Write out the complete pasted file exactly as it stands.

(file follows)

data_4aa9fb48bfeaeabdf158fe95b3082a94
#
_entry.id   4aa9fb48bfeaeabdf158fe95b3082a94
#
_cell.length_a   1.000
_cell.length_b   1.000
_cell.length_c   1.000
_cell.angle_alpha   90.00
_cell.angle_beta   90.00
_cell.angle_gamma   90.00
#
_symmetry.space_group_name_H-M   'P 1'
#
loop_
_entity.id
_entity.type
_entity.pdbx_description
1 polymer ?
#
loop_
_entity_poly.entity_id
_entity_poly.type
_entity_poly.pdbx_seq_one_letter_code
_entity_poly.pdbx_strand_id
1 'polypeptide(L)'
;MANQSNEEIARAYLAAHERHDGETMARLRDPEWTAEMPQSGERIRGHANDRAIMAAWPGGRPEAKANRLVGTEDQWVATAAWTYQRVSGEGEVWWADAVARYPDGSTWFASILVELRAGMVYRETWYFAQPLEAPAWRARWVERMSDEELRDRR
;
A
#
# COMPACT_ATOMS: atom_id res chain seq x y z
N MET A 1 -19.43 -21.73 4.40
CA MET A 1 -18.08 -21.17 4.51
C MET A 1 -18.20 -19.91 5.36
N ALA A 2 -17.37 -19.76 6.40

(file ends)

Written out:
data_4aa9fb48bfeaeabdf158fe95b3082a94
#
_entry.id   4aa9fb48bfeaeabdf158fe95b3082a94
#
_cell.length_a   1.000
_cell.length_b   1.000
_cell.length_c   1.000
_cell.angle_alpha   90.00
_cell.angle_beta   90.00
_cell.angle_gamma   90.00
#
_symmetry.space_group_name_H-M   'P 1'
#
loop_
_entity.id
_entity.type
_entity.pdbx_description
1 polymer ?
#
loop_
_entity_poly.entity_id
_entity_poly.type
_entity_poly.pdbx_seq_one_letter_code
_entity_poly.pdbx_strand_id
1 'polypeptide(L)'
;MANQSNEEIARAYLAAHERHDGETMARLRDPEWTAEMPQSGERIRGHANDRAIMAAWPGGRPEAKANRLVGTEDQWVATAAWTYQRVSGEGEVWWADAVARYPDGSTWFASILVELRAGMVYRETWYFAQPLEAPAWRARWVERMSDEELRDRR
;
A
#
# COMPACT_ATOMS: atom_id res chain seq x y z
N MET A 1 -19.43 -21.73 4.40
CA MET A 1 -18.08 -21.17 4.51
C MET A 1 -18.20 -19.91 5.36
N ALA A 2 -17.37 -19.76 6.40